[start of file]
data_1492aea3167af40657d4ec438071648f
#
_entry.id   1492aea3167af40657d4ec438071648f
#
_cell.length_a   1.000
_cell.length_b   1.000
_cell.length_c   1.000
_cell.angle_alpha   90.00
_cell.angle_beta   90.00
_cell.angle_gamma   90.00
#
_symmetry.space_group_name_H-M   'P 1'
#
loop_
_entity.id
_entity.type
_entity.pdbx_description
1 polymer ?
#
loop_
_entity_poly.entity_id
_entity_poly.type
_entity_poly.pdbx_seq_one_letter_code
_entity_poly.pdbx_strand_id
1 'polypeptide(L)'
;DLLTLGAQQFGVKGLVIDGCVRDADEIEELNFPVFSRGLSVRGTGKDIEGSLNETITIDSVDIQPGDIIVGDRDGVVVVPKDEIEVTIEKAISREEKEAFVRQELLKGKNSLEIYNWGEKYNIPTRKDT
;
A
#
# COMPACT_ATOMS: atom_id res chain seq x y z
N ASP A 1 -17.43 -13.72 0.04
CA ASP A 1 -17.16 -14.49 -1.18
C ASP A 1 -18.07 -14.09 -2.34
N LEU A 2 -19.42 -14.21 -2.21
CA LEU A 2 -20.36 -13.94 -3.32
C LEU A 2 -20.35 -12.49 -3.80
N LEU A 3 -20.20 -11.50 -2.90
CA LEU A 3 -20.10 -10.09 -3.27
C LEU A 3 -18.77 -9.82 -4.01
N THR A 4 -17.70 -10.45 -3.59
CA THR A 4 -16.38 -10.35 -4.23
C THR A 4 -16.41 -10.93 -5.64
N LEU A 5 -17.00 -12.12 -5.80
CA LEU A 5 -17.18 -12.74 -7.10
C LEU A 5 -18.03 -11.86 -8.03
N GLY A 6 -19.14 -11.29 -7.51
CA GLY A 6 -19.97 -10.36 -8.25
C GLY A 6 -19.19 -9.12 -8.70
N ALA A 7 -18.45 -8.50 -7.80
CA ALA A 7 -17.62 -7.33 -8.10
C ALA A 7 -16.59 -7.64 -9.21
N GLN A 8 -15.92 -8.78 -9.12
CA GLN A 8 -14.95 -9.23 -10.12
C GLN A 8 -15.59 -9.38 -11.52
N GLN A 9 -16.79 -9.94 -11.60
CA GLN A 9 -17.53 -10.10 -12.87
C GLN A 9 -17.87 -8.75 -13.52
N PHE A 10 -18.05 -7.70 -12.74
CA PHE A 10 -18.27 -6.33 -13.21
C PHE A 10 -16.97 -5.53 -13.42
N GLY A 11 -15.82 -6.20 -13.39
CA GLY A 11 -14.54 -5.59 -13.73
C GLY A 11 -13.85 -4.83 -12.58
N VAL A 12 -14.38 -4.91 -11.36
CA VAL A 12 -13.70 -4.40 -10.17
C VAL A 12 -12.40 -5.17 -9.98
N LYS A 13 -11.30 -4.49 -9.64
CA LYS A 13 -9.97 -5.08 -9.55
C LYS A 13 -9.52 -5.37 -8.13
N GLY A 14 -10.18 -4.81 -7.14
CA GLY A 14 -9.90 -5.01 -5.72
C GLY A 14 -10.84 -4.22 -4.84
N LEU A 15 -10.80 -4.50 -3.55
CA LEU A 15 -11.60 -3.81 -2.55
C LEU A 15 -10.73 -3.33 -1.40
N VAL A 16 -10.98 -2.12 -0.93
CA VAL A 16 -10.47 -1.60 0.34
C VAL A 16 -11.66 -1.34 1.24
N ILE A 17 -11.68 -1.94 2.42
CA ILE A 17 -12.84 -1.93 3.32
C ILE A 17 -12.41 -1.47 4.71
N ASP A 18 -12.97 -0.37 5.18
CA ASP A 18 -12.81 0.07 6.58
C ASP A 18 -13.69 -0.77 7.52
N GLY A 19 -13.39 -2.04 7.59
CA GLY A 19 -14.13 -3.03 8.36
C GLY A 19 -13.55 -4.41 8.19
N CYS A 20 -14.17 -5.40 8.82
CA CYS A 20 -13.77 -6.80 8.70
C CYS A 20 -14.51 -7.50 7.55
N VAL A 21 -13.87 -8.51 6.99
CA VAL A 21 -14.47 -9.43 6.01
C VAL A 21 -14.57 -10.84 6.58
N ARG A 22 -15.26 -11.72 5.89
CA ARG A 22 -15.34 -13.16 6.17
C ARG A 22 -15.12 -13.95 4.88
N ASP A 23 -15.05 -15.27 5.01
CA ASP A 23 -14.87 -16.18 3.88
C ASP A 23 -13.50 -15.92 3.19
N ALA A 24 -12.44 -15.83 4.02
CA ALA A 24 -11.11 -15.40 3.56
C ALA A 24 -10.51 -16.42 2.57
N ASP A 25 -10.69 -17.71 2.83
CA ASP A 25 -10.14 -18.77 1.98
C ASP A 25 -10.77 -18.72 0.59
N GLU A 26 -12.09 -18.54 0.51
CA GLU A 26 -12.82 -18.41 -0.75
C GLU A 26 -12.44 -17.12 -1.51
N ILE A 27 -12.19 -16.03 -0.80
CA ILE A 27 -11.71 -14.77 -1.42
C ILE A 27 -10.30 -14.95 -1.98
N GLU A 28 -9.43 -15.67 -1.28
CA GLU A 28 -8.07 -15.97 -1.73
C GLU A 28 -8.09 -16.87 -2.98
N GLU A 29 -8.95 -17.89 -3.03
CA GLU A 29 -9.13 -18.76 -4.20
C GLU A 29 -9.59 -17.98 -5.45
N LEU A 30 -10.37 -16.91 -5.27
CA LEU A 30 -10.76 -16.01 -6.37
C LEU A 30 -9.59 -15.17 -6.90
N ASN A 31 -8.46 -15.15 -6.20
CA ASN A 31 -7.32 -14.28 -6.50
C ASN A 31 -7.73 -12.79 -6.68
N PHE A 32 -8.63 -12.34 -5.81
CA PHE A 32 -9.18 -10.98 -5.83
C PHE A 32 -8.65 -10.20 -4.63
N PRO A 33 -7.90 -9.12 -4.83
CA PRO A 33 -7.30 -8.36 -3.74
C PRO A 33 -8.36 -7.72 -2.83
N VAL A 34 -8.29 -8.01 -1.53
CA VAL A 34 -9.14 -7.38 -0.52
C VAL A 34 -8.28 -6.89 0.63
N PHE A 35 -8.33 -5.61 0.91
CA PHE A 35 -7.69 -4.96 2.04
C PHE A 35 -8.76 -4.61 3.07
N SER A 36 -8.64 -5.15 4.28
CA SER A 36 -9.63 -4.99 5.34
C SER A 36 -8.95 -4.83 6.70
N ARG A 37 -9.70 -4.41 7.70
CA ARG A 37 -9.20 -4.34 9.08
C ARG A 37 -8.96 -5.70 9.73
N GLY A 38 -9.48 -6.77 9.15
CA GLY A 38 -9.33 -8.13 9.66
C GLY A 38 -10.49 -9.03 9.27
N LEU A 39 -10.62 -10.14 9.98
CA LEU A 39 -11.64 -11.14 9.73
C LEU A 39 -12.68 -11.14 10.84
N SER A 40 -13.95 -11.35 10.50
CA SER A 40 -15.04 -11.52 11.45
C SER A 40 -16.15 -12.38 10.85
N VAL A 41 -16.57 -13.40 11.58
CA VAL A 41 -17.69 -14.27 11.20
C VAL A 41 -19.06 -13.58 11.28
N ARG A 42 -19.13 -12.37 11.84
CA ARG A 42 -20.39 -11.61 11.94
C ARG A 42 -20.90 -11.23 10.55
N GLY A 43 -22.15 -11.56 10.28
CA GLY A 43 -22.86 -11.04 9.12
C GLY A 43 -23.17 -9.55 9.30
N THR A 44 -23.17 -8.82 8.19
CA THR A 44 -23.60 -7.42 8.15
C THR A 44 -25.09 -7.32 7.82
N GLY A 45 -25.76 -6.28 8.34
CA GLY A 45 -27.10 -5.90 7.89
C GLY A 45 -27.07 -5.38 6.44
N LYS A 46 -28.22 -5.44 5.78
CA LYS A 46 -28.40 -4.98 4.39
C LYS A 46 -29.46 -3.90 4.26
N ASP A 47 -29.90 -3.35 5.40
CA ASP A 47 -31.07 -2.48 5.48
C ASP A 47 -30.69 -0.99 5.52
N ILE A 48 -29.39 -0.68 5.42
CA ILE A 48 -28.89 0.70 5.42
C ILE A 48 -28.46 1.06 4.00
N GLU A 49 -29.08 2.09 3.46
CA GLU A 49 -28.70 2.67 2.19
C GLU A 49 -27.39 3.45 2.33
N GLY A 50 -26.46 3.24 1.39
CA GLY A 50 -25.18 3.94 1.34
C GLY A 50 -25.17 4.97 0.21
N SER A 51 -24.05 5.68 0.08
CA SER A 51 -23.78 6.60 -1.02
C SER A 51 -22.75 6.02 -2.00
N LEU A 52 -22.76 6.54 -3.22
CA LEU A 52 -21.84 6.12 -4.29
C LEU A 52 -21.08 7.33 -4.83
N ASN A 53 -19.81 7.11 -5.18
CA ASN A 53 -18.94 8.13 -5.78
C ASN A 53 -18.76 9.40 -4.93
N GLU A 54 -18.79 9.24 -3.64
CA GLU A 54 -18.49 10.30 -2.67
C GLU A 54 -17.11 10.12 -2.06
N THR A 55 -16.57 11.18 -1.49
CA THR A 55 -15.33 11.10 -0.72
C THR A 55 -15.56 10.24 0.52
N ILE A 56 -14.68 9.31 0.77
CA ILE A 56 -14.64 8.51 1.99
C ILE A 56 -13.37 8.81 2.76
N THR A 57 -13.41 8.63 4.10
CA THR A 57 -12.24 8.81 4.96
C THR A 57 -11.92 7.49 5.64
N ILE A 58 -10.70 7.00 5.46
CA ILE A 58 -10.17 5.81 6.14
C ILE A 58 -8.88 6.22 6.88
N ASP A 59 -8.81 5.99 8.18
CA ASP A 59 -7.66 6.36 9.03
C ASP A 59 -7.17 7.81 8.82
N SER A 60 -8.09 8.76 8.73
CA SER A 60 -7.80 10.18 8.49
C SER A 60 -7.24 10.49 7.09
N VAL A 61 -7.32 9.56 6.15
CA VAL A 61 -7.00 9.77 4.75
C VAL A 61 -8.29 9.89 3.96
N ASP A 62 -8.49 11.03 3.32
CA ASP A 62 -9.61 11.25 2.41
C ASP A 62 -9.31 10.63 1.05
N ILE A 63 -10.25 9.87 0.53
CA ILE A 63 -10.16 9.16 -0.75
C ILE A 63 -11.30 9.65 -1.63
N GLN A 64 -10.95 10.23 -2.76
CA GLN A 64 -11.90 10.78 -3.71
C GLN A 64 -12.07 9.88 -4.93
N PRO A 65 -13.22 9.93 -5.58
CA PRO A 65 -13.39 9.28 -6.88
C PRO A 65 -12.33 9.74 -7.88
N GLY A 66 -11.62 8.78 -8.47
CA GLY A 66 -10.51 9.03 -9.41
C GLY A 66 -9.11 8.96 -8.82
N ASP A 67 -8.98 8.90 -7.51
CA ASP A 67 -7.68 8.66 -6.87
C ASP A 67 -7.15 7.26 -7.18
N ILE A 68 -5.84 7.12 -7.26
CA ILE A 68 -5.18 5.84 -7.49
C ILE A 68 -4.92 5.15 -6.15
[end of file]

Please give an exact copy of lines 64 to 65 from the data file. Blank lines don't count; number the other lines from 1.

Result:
N VAL A 12 -14.38 -4.91 -11.36
CA VAL A 12 -13.70 -4.40 -10.17